Note: The first article in this series, “What Happens When Teachers Aren’t in Control of Education?”, was printed in the Deseret News on Sept. 9, 2017. This is a follow-up and extension of that article. The views of the authors are their own and do not necessarily reflect those of the Deseret News.
In our first article in this series, we asked how schools would be different if teachers had a major voice in designing reform. In this article we ask: What are the appropriate professional responsibilities teachers should have?
Teaching is a mixture of art and science. There is no certainty as to what can happen in a classroom at any time. Effective teachers adjust to whatever conditions present themselves. To operate in these situations requires that teachers act as professionals, having maximum freedom. Teachers should be given the responsibilities that define a profession. Here they are:
1) The first and most important responsibility is to show love, respect and caring for each student. This requires that teachers help each student to identify his or her strengths, abilities, talents and interests. Teachers assist students to aspire to become productive members of society and contribute to the public good. Working in tandem with parents, teachers have the responsibility of providing learning activities that make it possible for each student to achieve his or her amazing, genius potential. These services are characteristic of effective schools and extraordinary teachers.
2) It is important that teachers have complete control over curriculum and teaching strategies because every child is different from all others and has different interests, strengths and talents to be developed. Schools should provide an array of learning possibilities: self-selected learning, project experimentation, the arts, mentoring experiences and adult-directed learning. When a child is ready to learn a particular item is a professional judgment made by a teacher or a selection made by the student. Similarly, what teaching strategies are to be used and the materials to accompany them are the responsibility of teachers. Teachers have the knowledge and the appreciation to determine the appropriate time an item ought to be taught. The teacher also knows what materials will result in maximum learning. Without having control of curriculum, teachers cannot be held accountable.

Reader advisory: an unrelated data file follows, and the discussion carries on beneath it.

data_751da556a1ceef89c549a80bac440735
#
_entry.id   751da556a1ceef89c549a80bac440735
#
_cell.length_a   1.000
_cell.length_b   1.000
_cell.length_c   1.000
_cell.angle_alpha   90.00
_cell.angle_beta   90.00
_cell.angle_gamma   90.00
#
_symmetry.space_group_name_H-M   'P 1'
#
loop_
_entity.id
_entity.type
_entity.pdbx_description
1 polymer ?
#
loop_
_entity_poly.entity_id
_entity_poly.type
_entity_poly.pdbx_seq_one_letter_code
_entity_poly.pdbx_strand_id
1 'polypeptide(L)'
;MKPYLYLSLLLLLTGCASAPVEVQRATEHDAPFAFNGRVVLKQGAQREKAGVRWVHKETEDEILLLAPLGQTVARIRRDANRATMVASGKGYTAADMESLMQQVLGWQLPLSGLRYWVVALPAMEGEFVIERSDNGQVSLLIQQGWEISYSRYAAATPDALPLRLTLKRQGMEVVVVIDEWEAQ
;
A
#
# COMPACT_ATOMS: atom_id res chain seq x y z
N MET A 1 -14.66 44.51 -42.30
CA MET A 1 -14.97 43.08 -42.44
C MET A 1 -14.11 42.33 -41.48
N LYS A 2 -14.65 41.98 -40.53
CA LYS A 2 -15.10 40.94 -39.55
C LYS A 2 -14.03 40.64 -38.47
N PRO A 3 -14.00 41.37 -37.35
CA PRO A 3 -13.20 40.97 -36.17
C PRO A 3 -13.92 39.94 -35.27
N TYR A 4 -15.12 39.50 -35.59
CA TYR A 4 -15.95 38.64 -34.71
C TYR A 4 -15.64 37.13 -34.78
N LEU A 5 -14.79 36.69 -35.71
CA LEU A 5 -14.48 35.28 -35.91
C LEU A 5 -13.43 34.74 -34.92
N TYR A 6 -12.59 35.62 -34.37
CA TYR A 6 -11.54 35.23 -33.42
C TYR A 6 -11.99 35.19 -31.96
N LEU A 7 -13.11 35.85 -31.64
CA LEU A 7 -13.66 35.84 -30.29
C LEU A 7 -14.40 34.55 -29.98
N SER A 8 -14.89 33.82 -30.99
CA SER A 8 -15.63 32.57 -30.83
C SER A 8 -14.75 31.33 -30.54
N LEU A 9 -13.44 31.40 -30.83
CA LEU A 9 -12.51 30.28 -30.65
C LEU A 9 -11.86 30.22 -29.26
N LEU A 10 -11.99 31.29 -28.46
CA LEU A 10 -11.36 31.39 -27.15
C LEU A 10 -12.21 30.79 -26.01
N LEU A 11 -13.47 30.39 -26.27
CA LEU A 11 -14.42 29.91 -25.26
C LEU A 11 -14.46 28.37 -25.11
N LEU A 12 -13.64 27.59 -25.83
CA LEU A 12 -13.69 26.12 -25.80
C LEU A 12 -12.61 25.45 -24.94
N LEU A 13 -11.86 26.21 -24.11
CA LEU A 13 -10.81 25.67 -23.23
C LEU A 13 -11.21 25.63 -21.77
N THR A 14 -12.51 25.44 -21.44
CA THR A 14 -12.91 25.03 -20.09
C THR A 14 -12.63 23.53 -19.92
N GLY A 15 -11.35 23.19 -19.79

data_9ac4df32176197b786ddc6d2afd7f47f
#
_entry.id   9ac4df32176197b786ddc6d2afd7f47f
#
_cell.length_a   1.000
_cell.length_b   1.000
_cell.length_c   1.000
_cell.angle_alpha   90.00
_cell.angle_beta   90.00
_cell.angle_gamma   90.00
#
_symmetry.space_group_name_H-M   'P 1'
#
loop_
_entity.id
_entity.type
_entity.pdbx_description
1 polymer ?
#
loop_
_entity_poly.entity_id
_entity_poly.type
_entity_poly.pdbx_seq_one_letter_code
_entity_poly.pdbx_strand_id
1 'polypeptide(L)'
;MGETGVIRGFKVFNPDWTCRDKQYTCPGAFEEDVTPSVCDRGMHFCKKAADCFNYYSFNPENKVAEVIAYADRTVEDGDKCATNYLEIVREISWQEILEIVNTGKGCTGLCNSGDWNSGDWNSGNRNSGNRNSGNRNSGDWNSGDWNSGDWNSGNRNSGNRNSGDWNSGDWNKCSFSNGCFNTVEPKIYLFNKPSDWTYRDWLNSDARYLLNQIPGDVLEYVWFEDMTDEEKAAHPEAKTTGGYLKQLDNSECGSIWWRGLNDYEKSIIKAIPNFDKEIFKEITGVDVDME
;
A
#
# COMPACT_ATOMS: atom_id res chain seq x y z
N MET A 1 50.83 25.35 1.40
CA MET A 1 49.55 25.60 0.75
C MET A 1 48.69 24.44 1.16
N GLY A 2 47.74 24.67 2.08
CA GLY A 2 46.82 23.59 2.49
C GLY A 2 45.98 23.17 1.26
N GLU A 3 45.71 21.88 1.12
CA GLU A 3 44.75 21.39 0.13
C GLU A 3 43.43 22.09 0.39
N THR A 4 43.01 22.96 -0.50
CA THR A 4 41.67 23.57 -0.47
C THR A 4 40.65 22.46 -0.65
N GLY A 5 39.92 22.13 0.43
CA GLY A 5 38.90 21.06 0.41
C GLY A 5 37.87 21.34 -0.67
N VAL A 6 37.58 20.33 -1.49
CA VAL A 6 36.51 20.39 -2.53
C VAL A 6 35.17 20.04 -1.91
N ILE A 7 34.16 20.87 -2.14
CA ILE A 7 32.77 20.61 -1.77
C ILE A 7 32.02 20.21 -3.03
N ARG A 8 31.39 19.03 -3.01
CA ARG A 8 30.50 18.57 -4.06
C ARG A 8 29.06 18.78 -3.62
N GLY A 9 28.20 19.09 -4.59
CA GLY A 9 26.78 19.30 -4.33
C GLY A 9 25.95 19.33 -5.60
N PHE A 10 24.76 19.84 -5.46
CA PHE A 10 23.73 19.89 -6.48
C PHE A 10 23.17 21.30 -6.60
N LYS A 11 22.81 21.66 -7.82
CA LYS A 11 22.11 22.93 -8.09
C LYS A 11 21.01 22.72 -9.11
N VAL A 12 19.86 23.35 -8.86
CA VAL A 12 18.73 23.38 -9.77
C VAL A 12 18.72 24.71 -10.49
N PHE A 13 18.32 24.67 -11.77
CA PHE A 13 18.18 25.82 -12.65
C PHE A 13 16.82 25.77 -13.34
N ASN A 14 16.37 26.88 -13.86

3) Professions are self-evaluation systems. Individuals in any profession evaluate the work of their colleagues. They bring charges against those who do not follow professional standards and/or ethics. It has been shown by studies (Rand Corporation) that teachers can evaluate the work of other teachers as well as, or better than, school administrators. Teachers are also more aggressive in terminating colleagues who should be terminated.
4) Evaluation of learning is a judgment, not a test. These judgments are much more accurate than standardized tests. Teachers develop their own assessment measures. There is no greater absurdity than having a test score be considered more important than teacher judgment. A teacher teaches a child for 185 days and then the state gives the child a test. The teacher's judgment is far superior to the certainty of a test score given on a particular day. There may be some variability in the teacher's judgment, but the certainty of the test score is absurd. No test is more meaningful than the teacher's judgment about the child's attitudes and what the child has or has not learned.
Teachers who are not willing or able to take on these responsibilities should find a different line of work. Education, as the Founders back to the ancient Greeks believed, is the fundamental ingredient that makes democracy possible. That is also the belief of all national leaders, particularly those in political office. It is the work of teachers that makes general education possible. It is time to give teachers the professional responsibilities that will enrich our nation with a learned and effective citizenry.
M. Donald Thomas is a former Salt Lake City superintendent of schools and now a national education consultant, email@example.com. Lynn Stoddard has many years of experience as a teacher, principal, author and conference speaker, firstname.lastname@example.org.